Funder: Robert Wood Johnson Foundation
April 13, 2021 | Webinar
A safe, stable, and food-secure home and neighborhood environment is important for everyone’s well-being but is especially crucial for the healthy development of young children. There is significant data and evidence demonstrating that the COVID-19 pandemic has disrupted this stability for many young families, exacerbating existing social inequities as seen by a skyrocketing prevalence of hunger, homelessness, unemployment, health care inaccessibility, education interruptions, mental illness, and domestic violence.
Childhood hunger, in particular, has reached startling levels. According to a report from Feeding America on the impacts of COVID-19 on food insecurity, an estimated 17 million children across the nation could go without enough to eat this year. This webinar, made possible by the Robert Wood Johnson Foundation, explored practical strategies to assess and address hunger needs faced by families during the pandemic and beyond, including leveraging early childhood systems and the Help Me Grow system model to address child food insecurity. It highlighted innovative solutions used in Vermont and Washington State, with examples from federal, state, and community-level resources. It was the first in a three-part webinar series focusing on opportunities for early childhood and Medicaid programs to better support families with young children in the current and post-pandemic environment.
I. Welcome and Introduction
Speaker: Armelle Casau, PhD, Senior Program Officer, Center for Health Care Strategies
A. Casau welcomed participants and provided a brief overview of the Aligning Early Childhood and Medicaid project and the webinar series.
II. Session Overview and Goals
Speaker: Daniela Lewy, Managing Partner, Social Determinants of Health Consulting, LLC
D. Lewy provided an overview of how the pandemic has impacted infant and child hunger in the United States. She outlined the goals of the webinar, share a brief summary of Help Me Grow, and introduce the speakers.
III. Vermont’s Statewide Approach to Hunger Screening: Lessons from the Pandemic
Speaker: Beverly Boget, Director of Early Childhood, Health Care, Integration, Let’s Grow Kids, Tanya Lachapelle, Community and Program Supports Specialist, Let’s Grow Kids, and Lauren Smith, Help Me Grow Coordinator, VT Department of Health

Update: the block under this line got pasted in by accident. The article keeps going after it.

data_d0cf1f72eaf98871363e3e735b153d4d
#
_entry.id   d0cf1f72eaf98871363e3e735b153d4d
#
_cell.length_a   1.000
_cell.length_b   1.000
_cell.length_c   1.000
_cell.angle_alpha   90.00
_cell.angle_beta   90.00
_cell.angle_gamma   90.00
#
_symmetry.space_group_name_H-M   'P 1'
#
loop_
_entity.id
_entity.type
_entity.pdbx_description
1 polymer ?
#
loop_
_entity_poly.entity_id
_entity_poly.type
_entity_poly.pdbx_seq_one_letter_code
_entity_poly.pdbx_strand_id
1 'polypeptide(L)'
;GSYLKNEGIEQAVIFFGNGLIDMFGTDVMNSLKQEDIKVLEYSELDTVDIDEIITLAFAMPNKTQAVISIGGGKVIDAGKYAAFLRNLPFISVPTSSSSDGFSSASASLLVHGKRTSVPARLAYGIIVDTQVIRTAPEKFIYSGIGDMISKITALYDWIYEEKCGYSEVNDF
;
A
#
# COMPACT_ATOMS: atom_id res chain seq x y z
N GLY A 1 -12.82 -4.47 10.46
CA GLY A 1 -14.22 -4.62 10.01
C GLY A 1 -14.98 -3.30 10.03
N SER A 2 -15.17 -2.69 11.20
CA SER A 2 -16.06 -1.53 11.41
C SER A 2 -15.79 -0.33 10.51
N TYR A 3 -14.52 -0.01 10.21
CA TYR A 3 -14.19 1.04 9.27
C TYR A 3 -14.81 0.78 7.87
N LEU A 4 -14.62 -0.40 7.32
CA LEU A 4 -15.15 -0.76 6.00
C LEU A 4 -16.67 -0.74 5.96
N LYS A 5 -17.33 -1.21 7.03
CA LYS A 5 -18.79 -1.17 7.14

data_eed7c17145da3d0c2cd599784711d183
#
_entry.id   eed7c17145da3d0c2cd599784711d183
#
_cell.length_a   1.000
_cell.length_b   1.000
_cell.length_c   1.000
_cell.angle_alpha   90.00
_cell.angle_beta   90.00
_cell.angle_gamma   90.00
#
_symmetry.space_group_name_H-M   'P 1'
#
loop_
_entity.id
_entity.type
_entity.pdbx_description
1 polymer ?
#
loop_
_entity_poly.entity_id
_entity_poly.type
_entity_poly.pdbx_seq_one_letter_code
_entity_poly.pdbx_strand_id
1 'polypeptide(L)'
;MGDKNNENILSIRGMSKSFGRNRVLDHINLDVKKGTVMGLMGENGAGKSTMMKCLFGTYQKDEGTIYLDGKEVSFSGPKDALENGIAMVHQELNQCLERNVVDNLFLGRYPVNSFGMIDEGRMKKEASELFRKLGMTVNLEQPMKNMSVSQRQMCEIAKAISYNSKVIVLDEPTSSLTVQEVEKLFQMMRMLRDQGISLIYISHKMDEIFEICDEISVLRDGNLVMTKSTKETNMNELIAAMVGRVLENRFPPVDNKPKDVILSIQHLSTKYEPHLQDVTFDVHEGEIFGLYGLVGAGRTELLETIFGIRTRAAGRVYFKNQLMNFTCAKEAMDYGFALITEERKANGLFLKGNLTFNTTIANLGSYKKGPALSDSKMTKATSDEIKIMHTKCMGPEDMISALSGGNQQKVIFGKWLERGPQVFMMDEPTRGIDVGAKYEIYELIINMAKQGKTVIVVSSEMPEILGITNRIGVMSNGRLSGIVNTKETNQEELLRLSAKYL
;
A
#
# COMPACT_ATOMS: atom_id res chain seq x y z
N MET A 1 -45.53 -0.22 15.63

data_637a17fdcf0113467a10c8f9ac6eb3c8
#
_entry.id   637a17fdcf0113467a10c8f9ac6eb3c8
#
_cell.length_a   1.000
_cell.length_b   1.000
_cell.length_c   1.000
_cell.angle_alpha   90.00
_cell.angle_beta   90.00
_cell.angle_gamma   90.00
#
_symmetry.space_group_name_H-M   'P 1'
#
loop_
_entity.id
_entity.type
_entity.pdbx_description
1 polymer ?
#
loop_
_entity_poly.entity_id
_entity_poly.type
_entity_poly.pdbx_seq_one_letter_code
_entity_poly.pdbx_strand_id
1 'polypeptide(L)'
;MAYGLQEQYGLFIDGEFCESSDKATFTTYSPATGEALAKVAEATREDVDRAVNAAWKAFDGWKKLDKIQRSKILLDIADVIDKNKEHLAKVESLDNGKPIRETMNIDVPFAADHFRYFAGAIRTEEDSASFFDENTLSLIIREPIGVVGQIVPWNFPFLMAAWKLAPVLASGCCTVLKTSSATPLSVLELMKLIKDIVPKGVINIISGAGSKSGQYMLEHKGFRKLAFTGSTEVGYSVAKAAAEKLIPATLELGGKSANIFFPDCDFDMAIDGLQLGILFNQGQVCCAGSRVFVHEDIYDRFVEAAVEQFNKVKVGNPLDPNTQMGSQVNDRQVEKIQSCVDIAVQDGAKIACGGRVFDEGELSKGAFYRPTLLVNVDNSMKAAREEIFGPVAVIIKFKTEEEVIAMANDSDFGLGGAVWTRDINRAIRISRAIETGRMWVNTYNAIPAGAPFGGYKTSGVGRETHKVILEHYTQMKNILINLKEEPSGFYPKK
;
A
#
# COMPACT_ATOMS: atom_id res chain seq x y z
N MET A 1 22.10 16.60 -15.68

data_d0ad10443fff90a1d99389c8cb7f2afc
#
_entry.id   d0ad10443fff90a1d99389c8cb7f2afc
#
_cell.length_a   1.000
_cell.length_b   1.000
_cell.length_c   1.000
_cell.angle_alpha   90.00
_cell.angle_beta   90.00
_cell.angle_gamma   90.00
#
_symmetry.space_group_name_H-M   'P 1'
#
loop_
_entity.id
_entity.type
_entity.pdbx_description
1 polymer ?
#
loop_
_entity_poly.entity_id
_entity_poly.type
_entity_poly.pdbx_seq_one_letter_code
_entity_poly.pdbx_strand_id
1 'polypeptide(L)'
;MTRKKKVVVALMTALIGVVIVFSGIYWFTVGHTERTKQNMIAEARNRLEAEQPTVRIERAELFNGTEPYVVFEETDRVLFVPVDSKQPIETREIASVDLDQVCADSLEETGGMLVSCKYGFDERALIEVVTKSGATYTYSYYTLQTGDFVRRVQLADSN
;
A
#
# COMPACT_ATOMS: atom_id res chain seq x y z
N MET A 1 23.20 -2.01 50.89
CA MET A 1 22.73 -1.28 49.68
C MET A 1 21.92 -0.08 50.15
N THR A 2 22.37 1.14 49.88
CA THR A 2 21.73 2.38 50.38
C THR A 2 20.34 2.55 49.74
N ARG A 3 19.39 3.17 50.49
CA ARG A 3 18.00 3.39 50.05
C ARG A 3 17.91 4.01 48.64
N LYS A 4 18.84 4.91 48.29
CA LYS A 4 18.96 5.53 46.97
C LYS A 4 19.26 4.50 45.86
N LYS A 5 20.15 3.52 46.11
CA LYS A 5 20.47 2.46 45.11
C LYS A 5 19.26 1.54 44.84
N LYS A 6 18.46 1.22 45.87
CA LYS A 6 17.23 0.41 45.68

The Vermont team discussed how they expanded early childhood hunger screenings by: (1) piloting the Hunger Vital Signs tool with early care and learning partners; (2) framing all screenings from a resiliency perspective; and (3) educating health providers, as well as early care and learning practitioners, on the Help Me Grow referral system. The team also shared how the pandemic has amplified the importance of early childhood to legislators, resulting in policies and funding opportunities that helped scale food security, and developmental and other social determinant of health screenings and referrals to more young children and families.
IV. Destigmatizing Emergency and Long-Term Solutions to Food Insecurity in Pierce County, Washington
Speakers: Taylor Caragan: Healthcare Liaison, Help Me Grow Pierce County, and Stacey Crnich, CEO, Bonney Lake Food Bank
The Pierce County, Washington team shared how they responded to pandemic-related food insecurity for young children and families, beginning with emergency diaper banks and moving to a long-term health-related social needs screening and referral system with pediatricians, early childhood practitioners, and community-based service providers. Additionally, a local food bank shared innovative practices to destigmatize hunger, such as unlabeled delivery trucks and facilities that look like high-end grocery stores.
V. Moderated Q&A
Moderator: Daniela Lewy, Managing Partner, Social Determinants of Health Consulting, LLC
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